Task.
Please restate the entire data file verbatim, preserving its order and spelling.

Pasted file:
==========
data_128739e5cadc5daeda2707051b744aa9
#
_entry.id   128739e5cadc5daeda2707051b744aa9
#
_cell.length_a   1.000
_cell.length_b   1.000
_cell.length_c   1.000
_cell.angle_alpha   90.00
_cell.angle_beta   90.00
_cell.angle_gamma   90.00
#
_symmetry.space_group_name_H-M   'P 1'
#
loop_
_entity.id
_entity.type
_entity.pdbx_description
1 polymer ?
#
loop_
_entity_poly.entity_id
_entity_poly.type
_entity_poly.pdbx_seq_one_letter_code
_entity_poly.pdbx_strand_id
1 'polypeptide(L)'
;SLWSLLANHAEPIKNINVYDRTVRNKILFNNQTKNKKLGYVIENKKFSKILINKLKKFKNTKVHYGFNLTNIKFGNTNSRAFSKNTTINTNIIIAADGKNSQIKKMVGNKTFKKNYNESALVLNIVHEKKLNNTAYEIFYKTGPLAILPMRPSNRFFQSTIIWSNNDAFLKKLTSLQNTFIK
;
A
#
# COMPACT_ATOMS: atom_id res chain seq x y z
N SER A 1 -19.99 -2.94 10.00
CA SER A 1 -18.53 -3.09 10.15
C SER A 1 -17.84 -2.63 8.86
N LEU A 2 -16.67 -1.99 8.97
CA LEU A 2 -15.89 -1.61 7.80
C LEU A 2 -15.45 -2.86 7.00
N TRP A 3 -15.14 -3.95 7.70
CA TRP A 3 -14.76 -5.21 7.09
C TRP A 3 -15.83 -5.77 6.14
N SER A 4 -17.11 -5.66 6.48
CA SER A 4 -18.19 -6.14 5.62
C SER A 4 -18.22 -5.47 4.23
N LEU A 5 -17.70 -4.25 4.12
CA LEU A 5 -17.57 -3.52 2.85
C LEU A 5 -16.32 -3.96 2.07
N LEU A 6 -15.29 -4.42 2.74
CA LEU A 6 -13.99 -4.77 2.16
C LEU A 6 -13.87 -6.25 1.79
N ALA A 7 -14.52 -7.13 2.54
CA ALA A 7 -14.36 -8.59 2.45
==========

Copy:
data_128739e5cadc5daeda2707051b744aa9
#
_entry.id   128739e5cadc5daeda2707051b744aa9
#
_cell.length_a   1.000
_cell.length_b   1.000
_cell.length_c   1.000
_cell.angle_alpha   90.00
_cell.angle_beta   90.00
_cell.angle_gamma   90.00
#
_symmetry.space_group_name_H-M   'P 1'
#
loop_
_entity.id
_entity.type
_entity.pdbx_description
1 polymer ?
#
loop_
_entity_poly.entity_id
_entity_poly.type
_entity_poly.pdbx_seq_one_letter_code
_entity_poly.pdbx_strand_id
1 'polypeptide(L)'
;SLWSLLANHAEPIKNINVYDRTVRNKILFNNQTKNKKLGYVIENKKFSKILINKLKKFKNTKVHYGFNLTNIKFGNTNSRAFSKNTTINTNIIIAADGKNSQIKKMVGNKTFKKNYNESALVLNIVHEKKLNNTAYEIFYKTGPLAILPMRPSNRFFQSTIIWSNNDAFLKKLTSLQNTFIK
;
A
#
# COMPACT_ATOMS: atom_id res chain seq x y z
N SER A 1 -19.99 -2.94 10.00
CA SER A 1 -18.53 -3.09 10.15
C SER A 1 -17.84 -2.63 8.86
N LEU A 2 -16.67 -1.99 8.97
CA LEU A 2 -15.89 -1.61 7.80
C LEU A 2 -15.45 -2.86 7.00
N TRP A 3 -15.14 -3.95 7.70
CA TRP A 3 -14.76 -5.21 7.09
C TRP A 3 -15.83 -5.77 6.14
N SER A 4 -17.11 -5.66 6.48
CA SER A 4 -18.19 -6.14 5.62
C SER A 4 -18.22 -5.47 4.23
N LEU A 5 -17.70 -4.25 4.12
CA LEU A 5 -17.57 -3.52 2.85
C LEU A 5 -16.32 -3.96 2.07
N LEU A 6 -15.29 -4.42 2.74
CA LEU A 6 -13.99 -4.77 2.16
C LEU A 6 -13.87 -6.25 1.79
N ALA A 7 -14.52 -7.13 2.54
CA ALA A 7 -14.36 -8.59 2.45